HONG KONG/SINGAPORE (Reuters) - China’s securities regulator on Friday gave approval for UBS Group (UBSG.S) to hold the majority stake in its securities joint venture, making it the first foreign bank to take such control under new rules announced by Beijing last year.
The Swiss bank, which currently owns 24.99 percent of the UBS Securities Co joint venture, had applied in May this year to the China Securities Regulatory Commission (CSRC) to raise its stake to 51 percent.
“This will be the first foreign-controlled brokerage approved by the securities regulator since the rules on foreign investment in brokerages were implemented,” the CSRC said on social media website Weibo late on Friday.
“Growing our China business is key element of our strategy. The further opening up of China’s financial sector represents great opportunities for our wealth management, investment bank and asset management businesses,” UBS Chief Executive Sergio Ermotti said in a statement.
“Since establishing our onshore presence in 1989, we have been at the forefront of foreign investment in China. This step underlines our long-term commitment to this market and we will continue to pursue opportunities.”
The nod to raise its holding in UBS Securities potentially allows the Swiss bank to expand its business in the world’s second-largest economy. The venture’s existing operations include debt and equity underwriting and financial advisory.
The biggest global investment banks, which have struggled to build their China businesses under rules that previously limited them to 49 percent ownership, have long sought the lifting of such limits on joint ventures.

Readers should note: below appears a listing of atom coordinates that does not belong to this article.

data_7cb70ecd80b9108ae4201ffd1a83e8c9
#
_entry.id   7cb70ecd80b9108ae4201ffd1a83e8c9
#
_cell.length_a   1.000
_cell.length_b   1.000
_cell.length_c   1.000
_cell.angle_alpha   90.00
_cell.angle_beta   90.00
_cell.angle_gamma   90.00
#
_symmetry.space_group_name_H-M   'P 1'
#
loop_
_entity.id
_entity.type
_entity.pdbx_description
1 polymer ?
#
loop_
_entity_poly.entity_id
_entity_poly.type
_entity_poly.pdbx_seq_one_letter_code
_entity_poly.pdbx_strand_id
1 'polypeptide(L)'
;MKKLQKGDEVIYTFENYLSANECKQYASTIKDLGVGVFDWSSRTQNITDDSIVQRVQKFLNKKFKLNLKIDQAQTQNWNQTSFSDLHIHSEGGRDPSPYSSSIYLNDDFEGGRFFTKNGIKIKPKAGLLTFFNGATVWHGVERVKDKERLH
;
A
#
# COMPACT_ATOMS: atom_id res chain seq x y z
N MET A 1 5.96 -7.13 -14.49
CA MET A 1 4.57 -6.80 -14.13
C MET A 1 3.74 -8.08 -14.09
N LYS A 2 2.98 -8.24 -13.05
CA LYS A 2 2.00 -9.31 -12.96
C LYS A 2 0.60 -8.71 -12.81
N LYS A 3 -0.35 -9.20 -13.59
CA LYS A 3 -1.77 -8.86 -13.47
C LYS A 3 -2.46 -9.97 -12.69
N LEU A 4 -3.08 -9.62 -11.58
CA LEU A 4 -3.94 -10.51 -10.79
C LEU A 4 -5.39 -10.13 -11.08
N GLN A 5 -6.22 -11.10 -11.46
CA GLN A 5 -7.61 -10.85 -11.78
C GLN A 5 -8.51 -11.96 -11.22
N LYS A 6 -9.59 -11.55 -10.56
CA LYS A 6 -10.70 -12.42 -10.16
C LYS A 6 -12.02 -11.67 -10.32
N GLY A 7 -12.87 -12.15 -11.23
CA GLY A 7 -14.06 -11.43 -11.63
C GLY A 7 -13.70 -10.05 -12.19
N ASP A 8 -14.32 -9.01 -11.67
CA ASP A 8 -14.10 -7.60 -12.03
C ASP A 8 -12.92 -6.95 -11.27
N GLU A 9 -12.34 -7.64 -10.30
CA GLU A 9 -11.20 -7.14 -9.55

Lack of control over joint venture operations in China’s potentially lucrative securities market resulted in difficulties in integrating mainland ventures with global operations.
JPMorgan Chase (JPM.N) and Japan’s Nomura Holdings (8604.T) have also applied to set up majority-controlled joint ventures. Unlike UBS, neither currently has a mainland joint venture and would need to start any such operation from scratch.
Last year HSBC Holdings (HSBA.L) launched its own 51 percent-owned securities joint venture in China, but the Asia-focused bank did so under rules allowing Hong Kong-based companies special access.
Beijing has set an agenda to open up its financial sector and has taken steps this year to also relax foreign ownership in life insurance and asset-management joint ventures against the backdrop of the Sino-U.S. trade war.
China will accept applications early next year from foreign life insurers seeking to take control of their local ventures and is even considering giving them full ownership earlier than flagged, sources told Reuters this month.
“We will actively push ahead to open up capital markets and will steadily make every step work towards liberalisation,” the CSRC said in its statement.
Reporting by Sumeet Chatterjee and Twinnie Siu in Hong Kong, Lee Chyen Yee in Singapore and Michael Shields in Zurich; Editing by David Goodman and Louise Heavens